From: Rex Rowan <firstname.lastname@example.org>
To: Alachua County birding report
I don’t know if you like this sort of miscellaneous post or not. If you’ve got the time to browse some links, maybe you do. If you’re in a hurry and just want to know the latest birding news, maybe you don’t. I’ll put the (meager) birding news at the top today, and then when I start posting links you can click the little X in the upper right hand corner and get back to whatever else you were doing. (But jump down to the last paragraph before you do that. It’s important.)
Louisiana Waterthrushes are starting to show up. I’d heard one at the north end of Newnans Lake while canoeing with Bob and Erika Simons on June 24th, but we never got a look at it, and two subsequent June trips to Gum Root Swamp failed to find one. The first actual sighting of the summer was made by Lloyd Davis at La Chua on the 5th. He got a photo, which he posted on his Facebook page. I saw the summer’s second this morning, along Camps Canal.
I’ve checked eBird to see if anyone has reported other early-fall migrants, like Black-and-white Warbler, Prairie Warbler, Least Sandpiper, or Lesser Yellowlegs, but not yet; Louisiana Waterthrush is the extent of our fall migration so far.
Remember this Blue Grosbeak that Barbara Woodmansee and I saw on June 21st? The consensus was that it was a one-year-old male in the process of attaining full adult plumage. Females just don’t show that much blue, after all. On the other hand, according to Birds of North America Online, “Apparently incubation is by female only.” If that’s the case, why is this “one-year-old male” sitting on a nest? It’s not just goofing around, either, because it laid at least two eggs, at least one of which hatched on the 8th. The reasonable conclusion seems to be that this is an atypical female with extra blue … well, I was going to say pigment, but as I understand it, blue coloration in birds isn’t based on pigment but on feather structure, so … this is starting to get too scientific for me. Andy Kratter said something about submitting a note on this odd bird to one of the ornithological journals, so maybe he can explain it.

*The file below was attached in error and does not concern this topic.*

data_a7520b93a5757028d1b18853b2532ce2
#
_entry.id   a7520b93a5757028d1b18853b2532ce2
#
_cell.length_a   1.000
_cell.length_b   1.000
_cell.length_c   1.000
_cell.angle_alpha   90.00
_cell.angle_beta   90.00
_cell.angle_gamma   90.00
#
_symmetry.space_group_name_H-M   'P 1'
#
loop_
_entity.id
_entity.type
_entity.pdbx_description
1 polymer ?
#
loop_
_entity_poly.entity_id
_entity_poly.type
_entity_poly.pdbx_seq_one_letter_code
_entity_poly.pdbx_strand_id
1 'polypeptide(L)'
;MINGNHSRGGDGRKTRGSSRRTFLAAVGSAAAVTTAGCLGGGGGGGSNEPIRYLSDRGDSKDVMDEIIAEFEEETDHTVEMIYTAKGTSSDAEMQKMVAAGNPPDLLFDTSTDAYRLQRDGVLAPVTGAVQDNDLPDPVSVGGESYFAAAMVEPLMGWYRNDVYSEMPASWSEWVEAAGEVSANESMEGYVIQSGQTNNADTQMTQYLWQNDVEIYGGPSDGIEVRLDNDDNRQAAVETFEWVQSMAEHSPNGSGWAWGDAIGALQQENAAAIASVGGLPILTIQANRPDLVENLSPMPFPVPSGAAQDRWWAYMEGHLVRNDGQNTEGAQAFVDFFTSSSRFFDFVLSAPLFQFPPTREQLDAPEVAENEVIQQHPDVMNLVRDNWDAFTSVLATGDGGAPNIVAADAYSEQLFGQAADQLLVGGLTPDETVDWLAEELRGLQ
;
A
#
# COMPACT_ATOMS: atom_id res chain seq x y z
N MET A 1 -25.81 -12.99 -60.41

A bird that puzzles a lot of people is the Red-winged Blackbird. Even experienced birders who have no trouble identifying them as Red-wingeds don’t always know why certain females have rosy faces and why some males are still streaked below. This well-illustrated blog entry is chiefly aimed at distinguishing Red-winged Blackbird from Tricolored Blackbird, an ID problem that we don’t face in Florida, but a lot of the captions provide valuable information along the way, for instance, “The strong peachy-buff wash on the face and throat, along with the bright rusty scapulars indicate that the female is an after-second-year bird.”
Ted Floyd is the editor of Birding magazine. I don’t like him. I tell you this because, while I would normally discourage you from reading anything he writes, I thought this piece from 2012 was quite good and worth your attention (despite the whiff of tiresome contrarianism that arises from everything he writes): http://blog.aba.org/2012/07/most-wonderful.html
The Barr Hammock meeting did not go well, and in three months the majority of the Commission will vote 3-2 (Baird, Chestnut, and Pinkoson vs. Hutchinson and Byerly) to close the loop trail unless they are convinced otherwise. I’ll send more information later, but this is something that’s going to depend on the public EXPRESSING outrage, not merely BEING outraged. And I think ultimately that will involve showing up at a BOCC meeting, not just sending an email. Meanwhile emails should not cease, because it’s simply intolerable that a private citizen should be able to control the public’s access to public property: email@example.com